Saturday, November 19, 2011

Nourishing our Families through Cooking




Yes They're All Ours: Nourishing November


As I discussed in my last post, we want to endeavor to feed ourselves and our families the most nourishing foods we can.  However, what if we are unable to afford or locate grass-fed beef, free-range poultry and eggs, organic produce, and raw milk?  I believe that by simply avoiding the local drive-thru and by leaving most of the processed foods on the shelves and focusing on purchasing and preparing real food from scratch, we can be encouraged that we are nourishing ourselves and our families. Anything we make ourselves will be far healthier than its supermarket counterpart.  As we are able, we should certainly upgrade the quality of ingredients we purchase; however, just preparing simple, home-cooked meals for our families is very nourishing.  I love what Renee Degroot, author of Health for Godly Generations, said in her October newsletter:




"Cooking at home displays love, tradition and hospitality in a way no TV show or restaurant meal can.  Cooking used to be about nourishing the body and nourishing relationships -- hence people still love the symbol of it . . .  Cooking in your own home will keep the symbol alive for future generations, as they remember your customary style, your signature dishes, and your personal touch.  Cooking is a great ministry because food is more than a product -- it brings not only nutrients, but also loving attention, creative details, and nourishment for the relationships within a family or circle of friends."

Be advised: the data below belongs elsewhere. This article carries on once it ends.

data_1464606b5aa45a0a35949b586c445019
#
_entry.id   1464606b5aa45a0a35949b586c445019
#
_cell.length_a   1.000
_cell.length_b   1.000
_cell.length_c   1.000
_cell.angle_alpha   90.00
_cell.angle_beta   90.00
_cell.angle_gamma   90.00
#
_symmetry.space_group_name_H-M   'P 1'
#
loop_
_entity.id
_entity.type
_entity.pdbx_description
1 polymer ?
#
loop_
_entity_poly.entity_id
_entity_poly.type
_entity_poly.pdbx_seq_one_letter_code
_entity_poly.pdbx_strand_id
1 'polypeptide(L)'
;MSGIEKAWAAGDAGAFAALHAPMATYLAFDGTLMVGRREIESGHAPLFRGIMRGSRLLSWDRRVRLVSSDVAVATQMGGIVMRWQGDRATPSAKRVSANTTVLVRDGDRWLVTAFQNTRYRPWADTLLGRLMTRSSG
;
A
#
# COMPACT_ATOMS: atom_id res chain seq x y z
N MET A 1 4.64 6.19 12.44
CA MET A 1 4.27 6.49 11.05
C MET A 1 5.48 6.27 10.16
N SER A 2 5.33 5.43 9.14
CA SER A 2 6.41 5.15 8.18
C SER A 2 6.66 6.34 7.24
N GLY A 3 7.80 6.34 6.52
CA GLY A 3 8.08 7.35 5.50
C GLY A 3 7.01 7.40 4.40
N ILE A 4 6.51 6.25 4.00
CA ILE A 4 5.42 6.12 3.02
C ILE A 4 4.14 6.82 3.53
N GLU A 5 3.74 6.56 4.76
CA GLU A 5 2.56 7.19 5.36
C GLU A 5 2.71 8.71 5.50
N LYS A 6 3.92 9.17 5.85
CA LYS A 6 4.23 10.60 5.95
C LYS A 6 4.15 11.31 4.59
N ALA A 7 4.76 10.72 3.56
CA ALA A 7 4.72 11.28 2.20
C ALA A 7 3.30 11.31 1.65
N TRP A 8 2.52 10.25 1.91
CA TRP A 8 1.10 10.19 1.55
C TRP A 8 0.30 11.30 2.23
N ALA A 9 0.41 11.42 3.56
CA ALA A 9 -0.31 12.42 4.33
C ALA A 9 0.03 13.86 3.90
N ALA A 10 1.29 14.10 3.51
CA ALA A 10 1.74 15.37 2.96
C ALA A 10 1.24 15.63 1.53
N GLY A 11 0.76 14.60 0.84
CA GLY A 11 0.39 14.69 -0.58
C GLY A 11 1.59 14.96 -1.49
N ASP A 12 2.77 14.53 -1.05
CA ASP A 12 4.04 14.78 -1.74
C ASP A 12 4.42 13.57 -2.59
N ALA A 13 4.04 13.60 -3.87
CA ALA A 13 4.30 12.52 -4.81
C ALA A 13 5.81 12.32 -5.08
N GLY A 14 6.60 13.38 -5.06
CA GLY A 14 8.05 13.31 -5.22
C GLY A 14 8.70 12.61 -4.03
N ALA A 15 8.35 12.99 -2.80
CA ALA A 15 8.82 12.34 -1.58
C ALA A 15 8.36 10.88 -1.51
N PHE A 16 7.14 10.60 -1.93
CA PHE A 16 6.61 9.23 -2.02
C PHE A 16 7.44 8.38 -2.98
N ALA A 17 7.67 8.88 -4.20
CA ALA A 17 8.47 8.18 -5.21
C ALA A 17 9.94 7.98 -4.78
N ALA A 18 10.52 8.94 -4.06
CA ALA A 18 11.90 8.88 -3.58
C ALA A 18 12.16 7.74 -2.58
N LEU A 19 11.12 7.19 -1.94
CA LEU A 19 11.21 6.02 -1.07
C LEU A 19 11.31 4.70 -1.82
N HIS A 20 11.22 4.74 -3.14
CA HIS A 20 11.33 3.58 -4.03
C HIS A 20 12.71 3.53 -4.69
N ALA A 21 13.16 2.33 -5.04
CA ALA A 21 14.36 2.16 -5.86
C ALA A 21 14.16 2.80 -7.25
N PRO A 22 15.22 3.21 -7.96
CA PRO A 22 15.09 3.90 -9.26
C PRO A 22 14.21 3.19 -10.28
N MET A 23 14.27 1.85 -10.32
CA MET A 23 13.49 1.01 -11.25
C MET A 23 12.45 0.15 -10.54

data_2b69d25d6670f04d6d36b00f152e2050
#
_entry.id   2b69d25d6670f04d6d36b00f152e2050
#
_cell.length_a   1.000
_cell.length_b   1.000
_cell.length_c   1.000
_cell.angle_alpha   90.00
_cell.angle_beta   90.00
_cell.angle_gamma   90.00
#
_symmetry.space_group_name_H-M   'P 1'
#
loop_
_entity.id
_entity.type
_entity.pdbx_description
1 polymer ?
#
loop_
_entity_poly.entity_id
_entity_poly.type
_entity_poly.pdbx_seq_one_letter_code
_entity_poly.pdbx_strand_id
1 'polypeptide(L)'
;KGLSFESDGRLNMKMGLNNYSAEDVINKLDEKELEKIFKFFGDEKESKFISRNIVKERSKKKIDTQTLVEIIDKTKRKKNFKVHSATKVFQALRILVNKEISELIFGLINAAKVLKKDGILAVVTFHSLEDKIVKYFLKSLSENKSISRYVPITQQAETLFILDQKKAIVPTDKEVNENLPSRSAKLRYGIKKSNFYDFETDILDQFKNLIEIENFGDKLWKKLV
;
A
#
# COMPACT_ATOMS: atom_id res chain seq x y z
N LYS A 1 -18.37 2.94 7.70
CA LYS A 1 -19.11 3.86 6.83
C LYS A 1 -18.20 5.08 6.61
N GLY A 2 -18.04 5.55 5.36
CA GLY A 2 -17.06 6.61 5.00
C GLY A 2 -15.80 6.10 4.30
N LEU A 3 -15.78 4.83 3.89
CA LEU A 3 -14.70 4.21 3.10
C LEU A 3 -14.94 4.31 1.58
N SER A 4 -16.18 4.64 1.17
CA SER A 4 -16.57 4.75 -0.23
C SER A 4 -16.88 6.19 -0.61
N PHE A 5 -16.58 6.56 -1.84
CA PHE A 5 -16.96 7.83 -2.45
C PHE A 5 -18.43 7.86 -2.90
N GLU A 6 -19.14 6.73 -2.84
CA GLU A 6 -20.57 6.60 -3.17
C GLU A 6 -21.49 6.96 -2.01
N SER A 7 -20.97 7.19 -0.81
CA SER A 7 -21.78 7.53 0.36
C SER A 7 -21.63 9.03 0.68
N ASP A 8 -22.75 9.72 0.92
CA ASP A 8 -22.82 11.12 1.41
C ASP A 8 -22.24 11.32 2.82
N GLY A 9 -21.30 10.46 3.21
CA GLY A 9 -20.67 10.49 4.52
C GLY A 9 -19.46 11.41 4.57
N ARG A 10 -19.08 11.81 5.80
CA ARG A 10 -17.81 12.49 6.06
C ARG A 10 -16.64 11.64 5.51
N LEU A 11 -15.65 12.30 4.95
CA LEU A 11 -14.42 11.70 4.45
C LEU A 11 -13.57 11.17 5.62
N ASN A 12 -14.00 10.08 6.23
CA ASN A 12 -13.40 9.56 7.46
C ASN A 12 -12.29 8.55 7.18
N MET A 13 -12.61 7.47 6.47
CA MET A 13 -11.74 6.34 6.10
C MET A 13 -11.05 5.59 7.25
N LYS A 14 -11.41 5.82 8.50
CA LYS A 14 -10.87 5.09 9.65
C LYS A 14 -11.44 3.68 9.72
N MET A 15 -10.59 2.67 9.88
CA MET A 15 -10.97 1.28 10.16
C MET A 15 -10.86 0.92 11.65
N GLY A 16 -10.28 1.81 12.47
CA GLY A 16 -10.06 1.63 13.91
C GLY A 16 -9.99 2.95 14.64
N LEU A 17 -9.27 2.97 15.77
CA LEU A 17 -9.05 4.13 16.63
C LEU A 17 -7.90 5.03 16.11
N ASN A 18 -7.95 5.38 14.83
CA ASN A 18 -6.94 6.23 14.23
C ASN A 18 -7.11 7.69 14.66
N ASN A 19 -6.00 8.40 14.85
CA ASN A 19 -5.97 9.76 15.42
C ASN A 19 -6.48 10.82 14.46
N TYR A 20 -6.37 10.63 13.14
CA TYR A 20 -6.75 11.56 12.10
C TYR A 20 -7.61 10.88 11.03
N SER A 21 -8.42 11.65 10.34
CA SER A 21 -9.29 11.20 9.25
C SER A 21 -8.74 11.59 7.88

Remember that each time you prepare food for your family, you are not just "throwing another meal together" -- you are nourishing bodies and relationships!!!  What a privilege and responsibility!

I'd love to hear your thoughts on nourishing your family through cooking.

1 comment:

Jules said...

I just want to say that I've been enjoying your posts over recent months even though I've only commented on a few.

I love that we can nourish our families through our cooking. I will admit that cooking is not always my favourite of activities (although I seem to have fallen in love with it again since renovating our kitchen) but I've always been interested in the nurtritional and healing value of foods and how they can be incorporated into our daily diets.

Something I heard on a documentary makes me pause if I'm tempted to buy processed food from the supermarket and it was this: Would our grandmothers recognise it as food? If the answer is no, then put it back!

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